Capturing in marvelous detail the splendid light and powerful energy of nature, as well as the misty air and rugged shore so characteristic of the San Francisco coast, Bierstadt’s depictions of Seal Rocks are among the artist’s most famous and beloved West Coast subjects. This scene takes in the rocky coastal isle located below San Francisco’s historic Cliff House, where to this day travelers dine and gaze with wonder at the multitudes of sea lions that gather there to sun and frolic. Larger in scale and more highly finished than most of his compositions of this type, Seal Rock, California was most likely painted by Bierstadt on the spot, making it one of the earliest California landscapes painted directly from nature.

Andrew Wyeth (1917-2009)
Dory and Spritsail (Silver Cove)
Tempera on Masonite

Painted in 1937 — the same year of Wyeth’s breakout solo exhibition at the Macbeth Gallery in New York — Dory and Spritsail (Silver Cove) embodies the most exceptional hallmarks of Andrew Wyeth’s accomplishments in the tempera medium. Here, Wyeth demonstrates his early mastery of the characteristic blend of precision and subtlety that would make him one of the most celebrated figures in American art.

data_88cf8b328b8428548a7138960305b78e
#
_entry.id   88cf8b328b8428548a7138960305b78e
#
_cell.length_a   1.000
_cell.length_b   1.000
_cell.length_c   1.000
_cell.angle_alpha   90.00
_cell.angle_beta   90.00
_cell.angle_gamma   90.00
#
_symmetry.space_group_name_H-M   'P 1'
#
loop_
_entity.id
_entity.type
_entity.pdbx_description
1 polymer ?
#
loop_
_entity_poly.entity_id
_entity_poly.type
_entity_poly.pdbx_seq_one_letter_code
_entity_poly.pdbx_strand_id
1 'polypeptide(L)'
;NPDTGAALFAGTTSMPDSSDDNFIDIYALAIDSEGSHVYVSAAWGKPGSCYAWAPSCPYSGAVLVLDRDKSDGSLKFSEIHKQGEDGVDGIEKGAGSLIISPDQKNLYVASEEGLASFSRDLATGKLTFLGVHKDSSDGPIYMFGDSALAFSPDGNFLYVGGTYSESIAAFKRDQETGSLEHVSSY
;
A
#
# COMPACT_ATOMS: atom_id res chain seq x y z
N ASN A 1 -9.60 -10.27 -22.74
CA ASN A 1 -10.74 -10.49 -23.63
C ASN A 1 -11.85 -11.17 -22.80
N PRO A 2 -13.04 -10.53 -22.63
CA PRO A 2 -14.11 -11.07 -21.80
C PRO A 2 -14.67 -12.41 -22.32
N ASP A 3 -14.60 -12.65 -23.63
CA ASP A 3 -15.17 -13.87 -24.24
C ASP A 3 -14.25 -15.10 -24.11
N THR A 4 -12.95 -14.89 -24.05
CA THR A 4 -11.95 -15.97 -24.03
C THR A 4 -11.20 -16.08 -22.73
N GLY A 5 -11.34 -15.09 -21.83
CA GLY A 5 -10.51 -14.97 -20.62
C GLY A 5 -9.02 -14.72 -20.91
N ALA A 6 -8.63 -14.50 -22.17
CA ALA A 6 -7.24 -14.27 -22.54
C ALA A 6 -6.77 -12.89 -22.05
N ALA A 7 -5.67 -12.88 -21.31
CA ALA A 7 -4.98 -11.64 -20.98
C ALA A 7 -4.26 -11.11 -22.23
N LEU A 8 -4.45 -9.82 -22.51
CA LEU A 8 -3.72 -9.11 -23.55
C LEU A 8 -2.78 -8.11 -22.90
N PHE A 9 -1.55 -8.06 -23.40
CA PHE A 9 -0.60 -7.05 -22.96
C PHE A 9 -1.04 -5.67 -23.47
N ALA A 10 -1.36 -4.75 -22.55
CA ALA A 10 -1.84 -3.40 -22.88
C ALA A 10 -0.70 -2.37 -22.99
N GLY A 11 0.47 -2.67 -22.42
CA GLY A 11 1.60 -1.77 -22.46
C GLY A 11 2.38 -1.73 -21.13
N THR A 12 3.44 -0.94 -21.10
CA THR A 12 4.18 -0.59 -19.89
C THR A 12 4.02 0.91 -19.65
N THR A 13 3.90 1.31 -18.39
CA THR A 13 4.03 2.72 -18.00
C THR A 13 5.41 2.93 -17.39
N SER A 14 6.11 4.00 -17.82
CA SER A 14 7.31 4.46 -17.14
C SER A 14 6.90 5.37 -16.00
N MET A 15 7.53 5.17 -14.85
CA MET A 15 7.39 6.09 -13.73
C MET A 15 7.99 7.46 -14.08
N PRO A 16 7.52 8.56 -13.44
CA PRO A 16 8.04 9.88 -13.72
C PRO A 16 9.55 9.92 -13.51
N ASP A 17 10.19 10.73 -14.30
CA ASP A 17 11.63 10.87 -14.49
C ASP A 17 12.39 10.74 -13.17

Marsden Hartley (1877-1943)
Autumn Cascade
Oil on board
Painted circa 1910

At the time of its creation, during the summer of 1910, Hartley’s Autumn Cascade represented the height of the avant-garde movement in the United States. Influenced by the great master Henri Matisse and his fellow painter Max Weber, the 33-year old artist was pioneering an entirely new visual vocabulary for American Art based on high-key Fauve colors and thickly impastoed brushstrokes. Works such as Autumn Cascade both revitalized Hartley’s art and gave rise to a new form of gestural abstraction that would foreshadow the Abstract Expressionist movement still to come.

Auction: Important American Paintings, Drawings and Sculpture May 18, 2011

Viewings: Christie’s Rockefeller Center Galleries May 14-17, 2011

Image: Childe Hassam (1859-1935), Celia Thaxter’s Garden, oil on canvas. Estimate: $1 – 1.5 million. Photo: Christie’s Images Ltd 2011

*Estimates do not include buyer’s premium